(l-r) Alan Dershowitz, Kathleen Clark, and Richard Painter. (Courtesy photos)

 

The school year is already over at many law campuses across the country, but plenty of legal academics are staying busy helping the media and public decode Robert Mueller’s appointment last week as special counsel. Mueller is tasked with investigating President Donald Trump’s alleged ties to Russia, that country’s interference in the 2016 election, and Trump’s dismissal of James Comey as director of the Federal Bureau of Investigation.

News outlets large and small have called on law professors to explain the history and role of special prosecutors, the challenges and limitations they face, and to forecast what it all might mean for the future of the Trump presidency. Here’s a sampling of what they’ve had to say. 

Is Mueller good news or bad news for Trump?

“Nobody can point me to a statute that would be violated. And a prosecutor is only allowed to look for evidence of a federal crime. And the reason I think Trump may benefit from this is this will be a secret proceeding. Mueller is a very honorable guy, so he’s not going to leak anything. And in the end, he’s going to find no crime.”

Alan Dershowitz, professor emeritus at Harvard Law School, speaking on Fox News.

“I think it in one sense it is bad news for Trump and it is good news for people who want a robust investigation because Mueller is definitely a straight shooter and he has a good reputation as an FBI director. It means that the investigation goes on. It is not going to be stopped and it also means that the deputy attorney general doesn’t want to do Trump’s bidding on this.”

Jens David Ohlin, a professor at Cornell Law School, on CNN.com.

A historical look at special counsel, and its limitations

“So we have a long history of appointing these counsels in the hope that they’re going to get to the bottom of something. What we end up doing is maybe someone lies to investigators—and you shouldn’t lie to investigators, and that’s fine. They may be punished. But for the underlying crime, we often never do find what went on or if it was a crime at all.”

Stephen Carter, a professor at Yale Law School on NPR’s Weekend edition.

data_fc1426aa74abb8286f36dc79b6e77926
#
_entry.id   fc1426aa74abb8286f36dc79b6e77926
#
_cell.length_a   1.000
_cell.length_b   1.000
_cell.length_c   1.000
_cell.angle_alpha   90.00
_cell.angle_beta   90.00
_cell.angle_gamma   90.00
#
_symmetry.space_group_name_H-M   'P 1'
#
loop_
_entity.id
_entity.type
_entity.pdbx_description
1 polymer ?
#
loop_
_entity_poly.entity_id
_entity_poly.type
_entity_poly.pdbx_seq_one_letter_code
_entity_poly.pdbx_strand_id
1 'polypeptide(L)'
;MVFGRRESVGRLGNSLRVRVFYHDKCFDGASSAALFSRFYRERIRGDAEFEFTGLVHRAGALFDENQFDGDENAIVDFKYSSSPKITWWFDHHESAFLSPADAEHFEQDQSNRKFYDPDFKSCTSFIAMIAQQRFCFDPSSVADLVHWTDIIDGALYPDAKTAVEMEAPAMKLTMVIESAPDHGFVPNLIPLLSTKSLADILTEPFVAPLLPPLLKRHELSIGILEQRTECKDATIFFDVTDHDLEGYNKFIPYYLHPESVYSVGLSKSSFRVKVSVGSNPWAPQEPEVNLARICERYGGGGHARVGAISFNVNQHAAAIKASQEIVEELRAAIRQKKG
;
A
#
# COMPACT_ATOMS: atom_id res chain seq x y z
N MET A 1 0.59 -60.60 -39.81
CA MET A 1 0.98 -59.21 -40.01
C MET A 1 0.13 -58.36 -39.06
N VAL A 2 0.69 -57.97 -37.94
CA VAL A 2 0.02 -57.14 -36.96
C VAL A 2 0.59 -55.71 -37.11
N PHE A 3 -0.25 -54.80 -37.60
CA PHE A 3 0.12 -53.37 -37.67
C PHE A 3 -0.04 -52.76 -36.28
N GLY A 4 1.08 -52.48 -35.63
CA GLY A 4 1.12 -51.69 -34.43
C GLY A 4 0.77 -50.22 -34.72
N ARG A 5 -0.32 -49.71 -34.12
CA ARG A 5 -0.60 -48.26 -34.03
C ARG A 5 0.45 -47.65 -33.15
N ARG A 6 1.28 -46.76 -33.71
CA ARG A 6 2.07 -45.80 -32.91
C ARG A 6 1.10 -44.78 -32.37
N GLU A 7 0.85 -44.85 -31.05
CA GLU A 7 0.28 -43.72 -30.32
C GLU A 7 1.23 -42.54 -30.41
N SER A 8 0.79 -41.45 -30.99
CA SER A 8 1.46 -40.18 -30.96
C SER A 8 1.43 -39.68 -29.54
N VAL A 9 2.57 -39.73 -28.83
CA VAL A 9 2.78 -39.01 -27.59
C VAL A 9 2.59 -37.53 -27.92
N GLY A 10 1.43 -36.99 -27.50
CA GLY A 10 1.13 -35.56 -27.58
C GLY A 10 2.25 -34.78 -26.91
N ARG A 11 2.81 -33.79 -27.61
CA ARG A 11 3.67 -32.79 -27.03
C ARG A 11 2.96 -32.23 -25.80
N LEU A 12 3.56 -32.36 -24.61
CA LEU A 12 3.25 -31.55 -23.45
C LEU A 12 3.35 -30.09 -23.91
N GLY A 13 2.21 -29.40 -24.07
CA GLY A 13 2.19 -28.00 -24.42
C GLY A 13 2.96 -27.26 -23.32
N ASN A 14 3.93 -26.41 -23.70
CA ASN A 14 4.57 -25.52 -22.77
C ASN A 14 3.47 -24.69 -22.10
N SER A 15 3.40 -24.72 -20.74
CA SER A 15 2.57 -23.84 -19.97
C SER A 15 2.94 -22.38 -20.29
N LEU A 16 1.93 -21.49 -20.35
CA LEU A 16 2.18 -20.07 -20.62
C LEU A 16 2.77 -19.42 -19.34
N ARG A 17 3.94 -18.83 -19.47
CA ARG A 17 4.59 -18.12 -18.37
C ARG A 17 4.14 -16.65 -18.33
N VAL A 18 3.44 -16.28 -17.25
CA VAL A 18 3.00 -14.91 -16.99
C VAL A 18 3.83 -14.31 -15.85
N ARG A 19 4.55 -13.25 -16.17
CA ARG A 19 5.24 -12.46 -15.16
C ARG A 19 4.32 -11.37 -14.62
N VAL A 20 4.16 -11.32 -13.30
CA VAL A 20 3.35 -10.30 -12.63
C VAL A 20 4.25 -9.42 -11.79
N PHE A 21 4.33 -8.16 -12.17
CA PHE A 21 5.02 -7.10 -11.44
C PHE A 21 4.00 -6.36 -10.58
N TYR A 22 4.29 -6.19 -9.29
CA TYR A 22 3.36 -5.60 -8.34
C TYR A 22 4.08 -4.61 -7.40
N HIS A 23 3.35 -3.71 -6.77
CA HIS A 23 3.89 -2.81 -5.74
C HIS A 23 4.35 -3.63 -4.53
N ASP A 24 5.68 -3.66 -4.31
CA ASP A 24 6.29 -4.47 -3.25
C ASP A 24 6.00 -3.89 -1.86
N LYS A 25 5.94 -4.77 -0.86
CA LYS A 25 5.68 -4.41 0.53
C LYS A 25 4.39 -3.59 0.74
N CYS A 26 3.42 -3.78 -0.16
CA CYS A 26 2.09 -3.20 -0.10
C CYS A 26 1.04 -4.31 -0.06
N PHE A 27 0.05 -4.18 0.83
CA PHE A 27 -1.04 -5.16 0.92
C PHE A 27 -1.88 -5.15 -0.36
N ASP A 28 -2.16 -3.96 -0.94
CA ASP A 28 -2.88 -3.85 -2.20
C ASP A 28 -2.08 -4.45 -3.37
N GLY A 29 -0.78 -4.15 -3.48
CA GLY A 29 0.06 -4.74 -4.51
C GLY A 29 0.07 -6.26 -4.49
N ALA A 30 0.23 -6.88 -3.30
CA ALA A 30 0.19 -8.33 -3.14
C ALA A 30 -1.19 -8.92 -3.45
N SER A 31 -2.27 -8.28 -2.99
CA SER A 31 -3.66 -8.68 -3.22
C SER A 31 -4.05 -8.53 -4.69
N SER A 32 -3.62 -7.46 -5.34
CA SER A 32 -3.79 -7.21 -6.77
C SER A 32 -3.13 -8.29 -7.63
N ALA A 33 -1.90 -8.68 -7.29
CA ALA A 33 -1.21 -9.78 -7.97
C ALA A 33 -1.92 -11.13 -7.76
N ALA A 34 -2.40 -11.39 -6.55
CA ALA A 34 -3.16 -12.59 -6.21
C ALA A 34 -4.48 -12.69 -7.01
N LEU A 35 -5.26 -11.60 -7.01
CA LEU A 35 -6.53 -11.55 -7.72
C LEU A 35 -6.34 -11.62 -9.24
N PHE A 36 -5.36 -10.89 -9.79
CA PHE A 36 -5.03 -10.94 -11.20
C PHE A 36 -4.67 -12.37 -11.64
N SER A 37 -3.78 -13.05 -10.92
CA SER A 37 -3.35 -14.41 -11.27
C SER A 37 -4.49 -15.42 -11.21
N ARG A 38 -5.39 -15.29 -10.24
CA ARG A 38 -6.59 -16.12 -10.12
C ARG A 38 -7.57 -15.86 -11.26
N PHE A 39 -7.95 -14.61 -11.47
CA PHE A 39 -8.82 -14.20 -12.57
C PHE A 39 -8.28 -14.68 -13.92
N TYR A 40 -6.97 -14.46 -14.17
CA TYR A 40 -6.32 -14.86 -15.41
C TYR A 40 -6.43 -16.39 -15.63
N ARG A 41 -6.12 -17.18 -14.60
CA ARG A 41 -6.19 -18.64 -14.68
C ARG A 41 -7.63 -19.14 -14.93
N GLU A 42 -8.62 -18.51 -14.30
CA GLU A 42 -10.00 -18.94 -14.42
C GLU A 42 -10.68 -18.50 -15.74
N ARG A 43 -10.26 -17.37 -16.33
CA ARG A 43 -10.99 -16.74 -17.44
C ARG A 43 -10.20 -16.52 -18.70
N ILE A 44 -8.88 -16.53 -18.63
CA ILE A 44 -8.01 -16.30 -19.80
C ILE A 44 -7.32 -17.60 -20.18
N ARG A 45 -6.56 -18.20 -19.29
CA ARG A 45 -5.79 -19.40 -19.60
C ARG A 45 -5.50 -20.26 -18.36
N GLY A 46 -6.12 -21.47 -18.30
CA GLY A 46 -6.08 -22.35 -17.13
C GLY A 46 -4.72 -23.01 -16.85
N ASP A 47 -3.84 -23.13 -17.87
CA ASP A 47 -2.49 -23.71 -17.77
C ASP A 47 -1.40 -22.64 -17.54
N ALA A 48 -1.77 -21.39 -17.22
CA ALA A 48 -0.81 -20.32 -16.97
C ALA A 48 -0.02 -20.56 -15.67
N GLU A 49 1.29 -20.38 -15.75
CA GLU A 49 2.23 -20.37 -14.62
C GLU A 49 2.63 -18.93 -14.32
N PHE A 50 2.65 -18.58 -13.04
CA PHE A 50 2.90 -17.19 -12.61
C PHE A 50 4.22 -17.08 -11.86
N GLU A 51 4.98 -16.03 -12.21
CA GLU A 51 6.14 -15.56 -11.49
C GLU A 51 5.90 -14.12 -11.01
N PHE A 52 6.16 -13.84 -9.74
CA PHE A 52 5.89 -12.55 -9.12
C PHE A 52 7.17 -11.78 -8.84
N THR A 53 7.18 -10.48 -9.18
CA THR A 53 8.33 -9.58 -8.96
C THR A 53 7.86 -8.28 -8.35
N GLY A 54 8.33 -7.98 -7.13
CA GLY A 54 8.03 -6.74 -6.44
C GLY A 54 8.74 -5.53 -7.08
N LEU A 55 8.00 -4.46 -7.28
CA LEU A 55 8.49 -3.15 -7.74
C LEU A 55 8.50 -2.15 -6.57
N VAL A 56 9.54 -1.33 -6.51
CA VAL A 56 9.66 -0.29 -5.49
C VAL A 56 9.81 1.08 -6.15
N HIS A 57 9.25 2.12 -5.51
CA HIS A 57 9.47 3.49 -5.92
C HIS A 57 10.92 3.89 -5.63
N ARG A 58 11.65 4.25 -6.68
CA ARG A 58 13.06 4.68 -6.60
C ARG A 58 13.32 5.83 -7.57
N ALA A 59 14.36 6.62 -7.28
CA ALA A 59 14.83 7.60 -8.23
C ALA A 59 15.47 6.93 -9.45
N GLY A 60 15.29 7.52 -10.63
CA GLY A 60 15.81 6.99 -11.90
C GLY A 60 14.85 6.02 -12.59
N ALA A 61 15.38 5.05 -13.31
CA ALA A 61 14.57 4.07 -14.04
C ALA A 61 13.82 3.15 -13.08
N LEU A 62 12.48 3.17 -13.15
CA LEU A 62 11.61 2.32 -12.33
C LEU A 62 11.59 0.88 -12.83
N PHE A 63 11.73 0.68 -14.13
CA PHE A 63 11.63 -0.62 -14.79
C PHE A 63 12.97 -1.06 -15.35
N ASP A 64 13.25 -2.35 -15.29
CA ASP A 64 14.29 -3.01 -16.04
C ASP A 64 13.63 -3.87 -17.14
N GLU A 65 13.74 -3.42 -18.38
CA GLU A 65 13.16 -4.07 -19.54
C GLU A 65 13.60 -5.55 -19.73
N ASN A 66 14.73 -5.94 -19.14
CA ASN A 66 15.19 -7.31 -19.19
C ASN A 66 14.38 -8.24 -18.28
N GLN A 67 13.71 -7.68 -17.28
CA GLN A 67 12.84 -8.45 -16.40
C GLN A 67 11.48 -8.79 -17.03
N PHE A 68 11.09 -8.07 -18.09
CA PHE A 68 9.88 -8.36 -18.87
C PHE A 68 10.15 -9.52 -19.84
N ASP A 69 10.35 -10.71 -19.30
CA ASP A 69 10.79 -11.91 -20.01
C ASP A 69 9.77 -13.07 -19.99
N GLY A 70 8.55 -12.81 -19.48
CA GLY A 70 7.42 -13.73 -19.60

“Appointing special counsel Robert Mueller to probe Russian meddling in the 2016 election (and any possible ties to President Trump’s campaign) was the only choice the Justice Department had. … But it’s also a highly imperfect solution, because it doesn’t foreclose the possibility of political interference in the investigation. The rules provide only so much protection: Congress, Trump and the Justice Department still have the power to stymie (or even terminate) Mueller’s inquiry.”

Neal Katyal, Hogan Lovells partner and professor at Georgetown University Law Center in a Washington Post op-ed.

“No one’s going to jail as a result of what the commission does but they could with a prosecutor. Congress has the power to investigate but power to prosecute is in the Executive Branch.”

William C. Banks, a professor at Syracuse University College of Law in Time.com.

On whether the work of Mueller’s former firm, Wilmer Cutler Pickering Hale and Dorr, creates a conflict of interest for him as special prosecutor. Its clients include Ivanka Trump and Jared Kushner.

“If he was not involved in the representation at all, then there’s no problem. Once he leaves the firm, he’s purged from any conflicts the firm had.”

Stephen Gillers, a professor at New York University School of Law, on NPR.

“The real risk here is interference by the White House or by [Attorney General Jeff] Sessions’ appointees, not some issue involving WilmerHale.”

Richard Painter, a professor at the University of Minnesota Law School, in Politico.

“The impartiality regulation has within it, flexibility. It would be a shame if someone of Mr. Mueller’s independence were prevented from taking the job because of a rigid interpretation of a rule. The government’s need for his services is rather extreme at this point.”

Kathleen Clark, a professor at Washington University in St. Louis School of Law, on NPR.

What’s next?

If President Donald Trump asked FBI Director James Comey to stop investigating National Security Adviser Mike Flynn and his ties to Russia, that’s obstruction of justice. But let’s be clear: It’s the impeachable offense of obstruction. It’s probably not the criminal version of that act. With the evidence now available, it’s extremely unlikely that an ordinary prosecutor could convict Trump.”

Noah Feldman, a professor at Harvard Law School, in an opinion piece on Bloomberg View.

“If [Trump] knows that he personally faces criminal prosecution and his purpose in trying to shut down or slow down the investigation is to prevent him from getting caught, or if he knows that someone he knows or cares about is at criminal risk, like a friend or a family member, and the purpose is to protect them from criminal indictment, then I think anyone would view that as obstruction.”

Bruce Green, a professor at Fordham University School of Law, in The Atlantic.

“What we have is a memo of a president asking highly inappropriate questions of an FBI director. This would be pretty thin soup for even an impeachment proceeding.”

Jonathan Turley, a professor at George Washington University Law School, in the Washington Post.

Contact Karen Sloan at ksloan@alm.com. On Twitter: @KarenSloanNLJ.